Hannah Arendt, the German-American political scholar who was perhaps the 20th century’s most eloquent and avid defender of freedom and the humanities, left a particular legacy at Bard College: Following her death in 1975, she was buried on the campus, along with her husband Heinrich Blucher, who taught Philosophy at the college for many years. The college also inherited her library, which contains more than 4,000 volumes; and half a dozen years ago Roger Berkowitz, a professor of Politics, Philosophy and Human Rights at Bard, started the Hannah Arendt Center for Politics and the Humanities, with the aim of hosting in-depth discussions about some of the most pressing issues facing society in an objective, nonpartisan framework.
Coming up is this year’s annual conference at the Hannah Arendt Center, “Failing Fast: The Educated Citizen in Crisis,” held October 3 and 4 at Olin Hall. Speakers will examine the demands and threats to education posed by technological change and the crucial role that it plays in our democracy. Given the populace’s overall lack of civic involvement, the growing gap between rich and poor and the extreme partisanship that is hampering government’s ability to govern, this discussion about education, civics and the relationship between the two could not be more timely, and hopefully will bring some clarity to the subject and construe solutions.
Lectures held throughout both days will touch on whether there is a crisis in educated citizenship; how civic education can avoid being propaganda; whether college is a prerequisite to being a good citizen; the role of public schools; privatization of education; the contribution of the arts to citizen engagement; whether the practical arts, such as carpentry skills, should have a role in civic education; and the potential of online courses to help save education. The presenters are noteworthy, cutting-edge thinkers representing a variety of viewpoints, including Richard Rodriguez, author of Hunger of Memory: The Education of Richard Rodriguez and Brown: The Last Discovery of America; Danielle Allen, UPS Foundation professor at the School of Social Science at the Institute of Advanced Study and author of Talking to Strangers: Anxieties of Citizenship since Brown v. Board of Education, Why Plato Wrote and other books; Bard College president Leon Botstein; Matthew Crawford, author of Shop Class as Soulcraft and senior research fellow at the University of Virginia; and Andrew Ng, professor of Computer Science at Stanford University, director of the Stanford Artificial Intelligence Lab and co-founder of Coursera.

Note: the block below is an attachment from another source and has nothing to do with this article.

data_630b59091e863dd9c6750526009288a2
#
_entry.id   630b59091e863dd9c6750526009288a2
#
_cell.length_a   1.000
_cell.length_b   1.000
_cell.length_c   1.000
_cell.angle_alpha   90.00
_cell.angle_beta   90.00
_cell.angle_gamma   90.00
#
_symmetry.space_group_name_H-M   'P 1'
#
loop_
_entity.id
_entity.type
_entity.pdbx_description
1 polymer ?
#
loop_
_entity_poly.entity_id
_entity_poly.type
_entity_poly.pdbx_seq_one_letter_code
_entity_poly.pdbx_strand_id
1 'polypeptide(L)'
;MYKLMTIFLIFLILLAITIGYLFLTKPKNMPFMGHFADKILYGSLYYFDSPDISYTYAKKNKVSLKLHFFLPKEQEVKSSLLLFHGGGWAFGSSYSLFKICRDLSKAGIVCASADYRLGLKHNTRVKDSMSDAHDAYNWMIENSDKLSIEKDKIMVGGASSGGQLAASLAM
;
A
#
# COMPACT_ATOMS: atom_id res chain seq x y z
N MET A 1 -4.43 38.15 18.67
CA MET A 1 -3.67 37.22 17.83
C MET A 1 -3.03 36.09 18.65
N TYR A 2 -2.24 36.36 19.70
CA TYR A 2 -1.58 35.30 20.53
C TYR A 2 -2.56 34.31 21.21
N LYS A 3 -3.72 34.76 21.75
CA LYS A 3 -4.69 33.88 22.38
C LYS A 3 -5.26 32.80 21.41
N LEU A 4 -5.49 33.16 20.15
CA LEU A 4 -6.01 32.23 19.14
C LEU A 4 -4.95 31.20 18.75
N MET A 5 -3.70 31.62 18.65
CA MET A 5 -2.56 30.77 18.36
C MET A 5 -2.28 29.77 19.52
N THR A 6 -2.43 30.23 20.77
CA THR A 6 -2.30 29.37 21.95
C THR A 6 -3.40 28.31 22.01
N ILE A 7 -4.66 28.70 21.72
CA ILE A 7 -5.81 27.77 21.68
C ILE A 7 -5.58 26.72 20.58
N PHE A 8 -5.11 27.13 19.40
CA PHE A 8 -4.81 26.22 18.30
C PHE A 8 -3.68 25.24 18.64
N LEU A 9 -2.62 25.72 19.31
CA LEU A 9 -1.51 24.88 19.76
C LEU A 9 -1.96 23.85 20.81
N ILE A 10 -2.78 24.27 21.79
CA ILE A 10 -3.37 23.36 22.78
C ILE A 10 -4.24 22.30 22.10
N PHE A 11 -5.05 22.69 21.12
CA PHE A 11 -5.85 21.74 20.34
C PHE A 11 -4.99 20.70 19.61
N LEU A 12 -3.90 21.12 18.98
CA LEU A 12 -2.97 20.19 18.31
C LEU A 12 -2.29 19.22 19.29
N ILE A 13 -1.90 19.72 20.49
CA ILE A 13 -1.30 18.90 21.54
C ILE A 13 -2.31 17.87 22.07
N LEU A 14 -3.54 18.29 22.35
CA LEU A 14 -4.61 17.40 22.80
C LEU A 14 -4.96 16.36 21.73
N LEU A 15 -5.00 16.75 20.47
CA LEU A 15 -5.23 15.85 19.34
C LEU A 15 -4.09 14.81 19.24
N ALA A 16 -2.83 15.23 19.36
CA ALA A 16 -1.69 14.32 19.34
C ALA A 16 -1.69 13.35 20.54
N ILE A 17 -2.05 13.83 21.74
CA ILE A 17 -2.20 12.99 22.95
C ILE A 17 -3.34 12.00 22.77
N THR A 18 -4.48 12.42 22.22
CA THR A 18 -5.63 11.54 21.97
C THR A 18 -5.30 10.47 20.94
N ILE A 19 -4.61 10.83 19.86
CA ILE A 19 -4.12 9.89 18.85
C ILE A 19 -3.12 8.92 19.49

Arendt wrote about the nature of power, politics, democracy, authority and the threats of totalitarianism. Her commitment to preserving the dignity of the human being and protecting individual freedom comprises the moral compass of this discussion of how education can better address civic engagement and evolve in a world transformed by technology, globalization and social change. “The prime goal of education is to teach young people to think for themselves and have the courage of their convictions,” Arendt wrote. “It is diametrically opposed to the indoctrination of politics, and by cultivating students’ independence and uniqueness, gives them the tools they need to transform the world.”
“Failing Fast: The Educated Citizen in Crisis” asks how America can reinvigorate the cultural and educational institutions that nurture public-spiritedness, the bedrock virtue of American constitutional democracy. And it asks, “Who is the educated citizen of the future?” Arendt understood acutely the price that a society pays when education fails, the humanities are no longer valued and citizens lose their freedom. The conference will examine those concerns in the context of today.
“Failing Fast: The Educated Citizen in Crisis,” October 3-4, Hannah Arendt Center for Politics & the Humanities, Olin Hall, Bard College, Annandale-on-Hudson; (845) 758-8578, https://www.bard.edu/hannaharendtcenter/conference-fall13/. Pre-registration is requested, but the conference is free with the exceptions that there is a charge for lunch, and a $20 charge for the Friday night performance of “No Child” at the Fisher Center, both of which are optional.